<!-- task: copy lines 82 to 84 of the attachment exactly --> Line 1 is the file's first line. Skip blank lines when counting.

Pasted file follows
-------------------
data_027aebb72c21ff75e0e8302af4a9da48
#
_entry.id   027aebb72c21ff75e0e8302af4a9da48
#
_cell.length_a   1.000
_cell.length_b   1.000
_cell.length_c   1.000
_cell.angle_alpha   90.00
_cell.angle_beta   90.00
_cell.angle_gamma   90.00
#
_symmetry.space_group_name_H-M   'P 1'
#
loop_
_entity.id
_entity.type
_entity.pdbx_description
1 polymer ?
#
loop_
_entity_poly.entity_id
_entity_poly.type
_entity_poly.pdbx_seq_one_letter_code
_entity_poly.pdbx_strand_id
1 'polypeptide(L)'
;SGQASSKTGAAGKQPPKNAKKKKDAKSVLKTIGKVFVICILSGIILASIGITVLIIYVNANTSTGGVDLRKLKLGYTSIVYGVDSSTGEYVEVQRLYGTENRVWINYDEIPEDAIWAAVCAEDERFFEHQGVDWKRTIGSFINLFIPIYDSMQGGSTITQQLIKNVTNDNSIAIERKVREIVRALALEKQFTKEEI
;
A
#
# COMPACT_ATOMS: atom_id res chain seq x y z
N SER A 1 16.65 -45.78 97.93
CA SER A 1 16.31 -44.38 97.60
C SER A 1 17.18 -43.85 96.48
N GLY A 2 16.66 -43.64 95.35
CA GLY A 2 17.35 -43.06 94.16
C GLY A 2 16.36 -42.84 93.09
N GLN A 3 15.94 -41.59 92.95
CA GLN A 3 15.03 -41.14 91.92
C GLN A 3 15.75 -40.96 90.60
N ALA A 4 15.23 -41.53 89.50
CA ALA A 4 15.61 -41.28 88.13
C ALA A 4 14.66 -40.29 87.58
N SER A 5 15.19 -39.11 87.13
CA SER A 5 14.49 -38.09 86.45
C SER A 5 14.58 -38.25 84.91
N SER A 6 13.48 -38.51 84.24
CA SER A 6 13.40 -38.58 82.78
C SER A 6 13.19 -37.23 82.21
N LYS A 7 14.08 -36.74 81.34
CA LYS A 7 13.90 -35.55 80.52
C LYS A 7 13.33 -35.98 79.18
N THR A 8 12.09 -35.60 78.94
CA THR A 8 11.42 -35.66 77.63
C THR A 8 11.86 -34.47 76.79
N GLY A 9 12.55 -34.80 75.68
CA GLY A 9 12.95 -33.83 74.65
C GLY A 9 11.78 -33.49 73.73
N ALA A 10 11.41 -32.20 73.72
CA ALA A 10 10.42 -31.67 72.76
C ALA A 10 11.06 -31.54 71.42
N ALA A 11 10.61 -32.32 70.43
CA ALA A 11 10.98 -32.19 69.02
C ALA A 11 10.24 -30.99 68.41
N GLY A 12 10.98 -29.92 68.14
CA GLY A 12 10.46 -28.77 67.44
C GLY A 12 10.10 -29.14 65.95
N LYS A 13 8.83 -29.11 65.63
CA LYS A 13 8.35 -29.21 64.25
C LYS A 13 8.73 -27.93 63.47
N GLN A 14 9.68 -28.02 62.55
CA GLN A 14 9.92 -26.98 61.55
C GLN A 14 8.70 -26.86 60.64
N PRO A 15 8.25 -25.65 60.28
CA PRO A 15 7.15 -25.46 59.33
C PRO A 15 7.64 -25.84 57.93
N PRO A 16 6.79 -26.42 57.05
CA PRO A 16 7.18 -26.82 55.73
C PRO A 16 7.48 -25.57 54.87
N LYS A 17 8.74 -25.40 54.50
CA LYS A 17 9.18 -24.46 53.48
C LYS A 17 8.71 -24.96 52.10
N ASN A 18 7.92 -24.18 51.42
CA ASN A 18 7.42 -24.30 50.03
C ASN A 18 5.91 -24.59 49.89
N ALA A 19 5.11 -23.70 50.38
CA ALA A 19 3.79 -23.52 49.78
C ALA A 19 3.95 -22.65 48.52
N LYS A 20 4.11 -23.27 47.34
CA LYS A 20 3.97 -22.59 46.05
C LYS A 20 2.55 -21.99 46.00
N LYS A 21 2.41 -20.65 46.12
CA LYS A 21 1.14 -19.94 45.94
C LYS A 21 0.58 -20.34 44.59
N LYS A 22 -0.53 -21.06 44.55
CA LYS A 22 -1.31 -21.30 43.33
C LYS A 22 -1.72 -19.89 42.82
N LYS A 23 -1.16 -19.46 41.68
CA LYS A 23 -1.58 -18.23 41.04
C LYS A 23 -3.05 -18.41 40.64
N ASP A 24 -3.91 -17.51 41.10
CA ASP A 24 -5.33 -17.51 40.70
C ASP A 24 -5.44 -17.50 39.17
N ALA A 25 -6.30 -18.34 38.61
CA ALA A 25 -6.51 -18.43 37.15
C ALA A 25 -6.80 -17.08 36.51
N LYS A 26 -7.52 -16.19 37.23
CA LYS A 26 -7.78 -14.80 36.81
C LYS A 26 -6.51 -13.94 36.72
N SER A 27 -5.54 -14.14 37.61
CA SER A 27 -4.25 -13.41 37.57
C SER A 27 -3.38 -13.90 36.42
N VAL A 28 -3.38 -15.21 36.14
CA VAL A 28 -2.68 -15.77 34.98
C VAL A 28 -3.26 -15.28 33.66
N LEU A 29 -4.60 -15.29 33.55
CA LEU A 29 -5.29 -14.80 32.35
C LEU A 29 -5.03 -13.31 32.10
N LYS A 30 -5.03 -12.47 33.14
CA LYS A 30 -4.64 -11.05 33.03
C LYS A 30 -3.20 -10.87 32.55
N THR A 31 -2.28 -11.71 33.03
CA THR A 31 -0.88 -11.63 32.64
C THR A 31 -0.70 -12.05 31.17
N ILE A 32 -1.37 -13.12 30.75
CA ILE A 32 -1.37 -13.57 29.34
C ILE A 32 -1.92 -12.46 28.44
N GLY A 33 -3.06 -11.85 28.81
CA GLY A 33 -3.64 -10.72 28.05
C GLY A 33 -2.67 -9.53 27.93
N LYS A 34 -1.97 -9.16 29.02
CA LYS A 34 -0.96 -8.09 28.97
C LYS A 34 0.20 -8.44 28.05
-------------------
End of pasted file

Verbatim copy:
N ASN A 18 7.92 -24.18 51.42
CA ASN A 18 7.42 -24.30 50.03
C ASN A 18 5.91 -24.59 49.89